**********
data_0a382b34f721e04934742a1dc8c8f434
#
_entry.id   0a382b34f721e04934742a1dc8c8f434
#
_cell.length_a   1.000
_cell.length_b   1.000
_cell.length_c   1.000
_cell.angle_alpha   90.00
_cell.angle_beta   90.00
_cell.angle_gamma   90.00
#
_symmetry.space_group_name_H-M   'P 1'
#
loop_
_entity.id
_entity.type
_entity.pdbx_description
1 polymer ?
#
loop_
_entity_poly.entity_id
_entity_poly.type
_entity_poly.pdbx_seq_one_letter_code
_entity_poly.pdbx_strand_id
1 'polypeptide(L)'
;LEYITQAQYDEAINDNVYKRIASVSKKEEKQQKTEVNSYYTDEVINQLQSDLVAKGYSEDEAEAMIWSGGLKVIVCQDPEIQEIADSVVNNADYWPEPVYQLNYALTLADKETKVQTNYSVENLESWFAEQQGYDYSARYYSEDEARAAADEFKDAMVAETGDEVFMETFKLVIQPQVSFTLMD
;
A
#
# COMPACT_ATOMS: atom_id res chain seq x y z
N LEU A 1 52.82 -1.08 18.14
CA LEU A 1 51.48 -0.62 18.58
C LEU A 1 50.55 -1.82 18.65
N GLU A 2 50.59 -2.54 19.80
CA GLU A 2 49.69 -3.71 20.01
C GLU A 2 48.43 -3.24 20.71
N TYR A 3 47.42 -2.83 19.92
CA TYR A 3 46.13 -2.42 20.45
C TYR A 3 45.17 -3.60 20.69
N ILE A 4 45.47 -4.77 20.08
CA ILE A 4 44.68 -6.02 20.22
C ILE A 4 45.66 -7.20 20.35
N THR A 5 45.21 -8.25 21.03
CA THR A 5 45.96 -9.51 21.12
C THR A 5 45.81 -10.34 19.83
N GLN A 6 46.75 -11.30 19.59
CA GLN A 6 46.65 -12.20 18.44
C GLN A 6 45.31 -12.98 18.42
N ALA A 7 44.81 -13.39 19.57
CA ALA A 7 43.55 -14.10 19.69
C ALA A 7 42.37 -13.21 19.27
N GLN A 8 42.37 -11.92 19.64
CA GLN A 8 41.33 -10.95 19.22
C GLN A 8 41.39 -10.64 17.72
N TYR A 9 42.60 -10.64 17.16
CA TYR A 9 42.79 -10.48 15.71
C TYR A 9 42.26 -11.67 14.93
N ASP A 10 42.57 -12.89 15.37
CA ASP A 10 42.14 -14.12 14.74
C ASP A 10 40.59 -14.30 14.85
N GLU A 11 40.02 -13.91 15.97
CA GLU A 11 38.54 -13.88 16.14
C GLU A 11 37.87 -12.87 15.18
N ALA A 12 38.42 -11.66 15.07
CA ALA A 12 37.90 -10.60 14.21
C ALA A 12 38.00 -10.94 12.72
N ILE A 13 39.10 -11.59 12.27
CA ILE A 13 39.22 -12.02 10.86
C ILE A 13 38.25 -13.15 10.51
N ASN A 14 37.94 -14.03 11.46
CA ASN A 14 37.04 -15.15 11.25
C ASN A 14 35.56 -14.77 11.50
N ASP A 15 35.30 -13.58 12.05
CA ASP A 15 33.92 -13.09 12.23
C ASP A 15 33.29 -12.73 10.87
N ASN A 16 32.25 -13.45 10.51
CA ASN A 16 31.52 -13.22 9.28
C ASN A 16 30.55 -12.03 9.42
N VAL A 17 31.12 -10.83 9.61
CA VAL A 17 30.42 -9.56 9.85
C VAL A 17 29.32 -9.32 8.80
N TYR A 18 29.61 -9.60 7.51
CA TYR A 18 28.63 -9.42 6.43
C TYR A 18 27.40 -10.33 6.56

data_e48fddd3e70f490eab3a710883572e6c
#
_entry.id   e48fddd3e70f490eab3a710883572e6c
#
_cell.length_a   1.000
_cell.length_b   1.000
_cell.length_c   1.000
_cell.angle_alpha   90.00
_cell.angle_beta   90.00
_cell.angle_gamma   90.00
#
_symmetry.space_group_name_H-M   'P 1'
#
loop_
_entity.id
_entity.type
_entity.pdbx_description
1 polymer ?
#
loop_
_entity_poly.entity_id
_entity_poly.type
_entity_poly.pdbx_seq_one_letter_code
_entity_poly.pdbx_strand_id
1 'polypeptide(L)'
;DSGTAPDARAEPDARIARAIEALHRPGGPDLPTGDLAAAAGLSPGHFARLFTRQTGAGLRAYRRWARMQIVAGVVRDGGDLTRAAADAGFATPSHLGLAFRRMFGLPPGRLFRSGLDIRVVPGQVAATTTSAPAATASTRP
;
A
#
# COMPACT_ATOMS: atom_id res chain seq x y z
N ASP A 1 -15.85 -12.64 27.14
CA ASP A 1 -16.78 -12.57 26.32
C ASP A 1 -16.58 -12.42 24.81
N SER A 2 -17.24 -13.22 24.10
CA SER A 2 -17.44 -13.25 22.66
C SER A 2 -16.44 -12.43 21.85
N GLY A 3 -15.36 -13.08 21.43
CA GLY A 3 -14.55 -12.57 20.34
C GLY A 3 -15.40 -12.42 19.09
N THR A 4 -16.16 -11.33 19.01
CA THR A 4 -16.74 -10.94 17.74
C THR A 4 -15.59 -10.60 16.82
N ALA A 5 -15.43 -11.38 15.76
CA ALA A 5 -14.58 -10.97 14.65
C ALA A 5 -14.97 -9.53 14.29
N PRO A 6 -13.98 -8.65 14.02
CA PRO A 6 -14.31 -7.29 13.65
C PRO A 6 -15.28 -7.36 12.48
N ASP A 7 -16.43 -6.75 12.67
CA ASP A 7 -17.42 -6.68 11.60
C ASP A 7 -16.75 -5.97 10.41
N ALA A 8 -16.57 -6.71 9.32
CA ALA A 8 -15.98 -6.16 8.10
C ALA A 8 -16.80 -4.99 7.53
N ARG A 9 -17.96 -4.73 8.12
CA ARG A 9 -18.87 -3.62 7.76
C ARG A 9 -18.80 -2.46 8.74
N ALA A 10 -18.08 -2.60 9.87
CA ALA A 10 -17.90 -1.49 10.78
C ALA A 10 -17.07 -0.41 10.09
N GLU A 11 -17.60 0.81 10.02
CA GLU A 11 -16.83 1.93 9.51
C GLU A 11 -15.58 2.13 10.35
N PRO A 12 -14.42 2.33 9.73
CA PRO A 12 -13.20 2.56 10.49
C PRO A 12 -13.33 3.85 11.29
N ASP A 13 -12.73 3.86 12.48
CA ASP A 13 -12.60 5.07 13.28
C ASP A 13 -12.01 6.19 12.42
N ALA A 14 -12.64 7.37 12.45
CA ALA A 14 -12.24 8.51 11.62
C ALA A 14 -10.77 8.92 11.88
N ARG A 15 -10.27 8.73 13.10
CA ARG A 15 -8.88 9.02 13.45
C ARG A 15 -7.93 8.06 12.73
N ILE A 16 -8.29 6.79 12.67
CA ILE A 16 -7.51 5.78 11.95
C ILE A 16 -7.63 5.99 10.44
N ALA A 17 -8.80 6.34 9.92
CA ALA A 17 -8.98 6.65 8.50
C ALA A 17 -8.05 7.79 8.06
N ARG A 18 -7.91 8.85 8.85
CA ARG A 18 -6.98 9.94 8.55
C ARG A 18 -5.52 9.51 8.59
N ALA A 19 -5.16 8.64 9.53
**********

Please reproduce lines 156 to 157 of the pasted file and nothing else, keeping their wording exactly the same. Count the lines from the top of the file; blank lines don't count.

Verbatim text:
C ALA A 14 -10.77 8.92 11.88
N ARG A 15 -10.27 8.73 13.10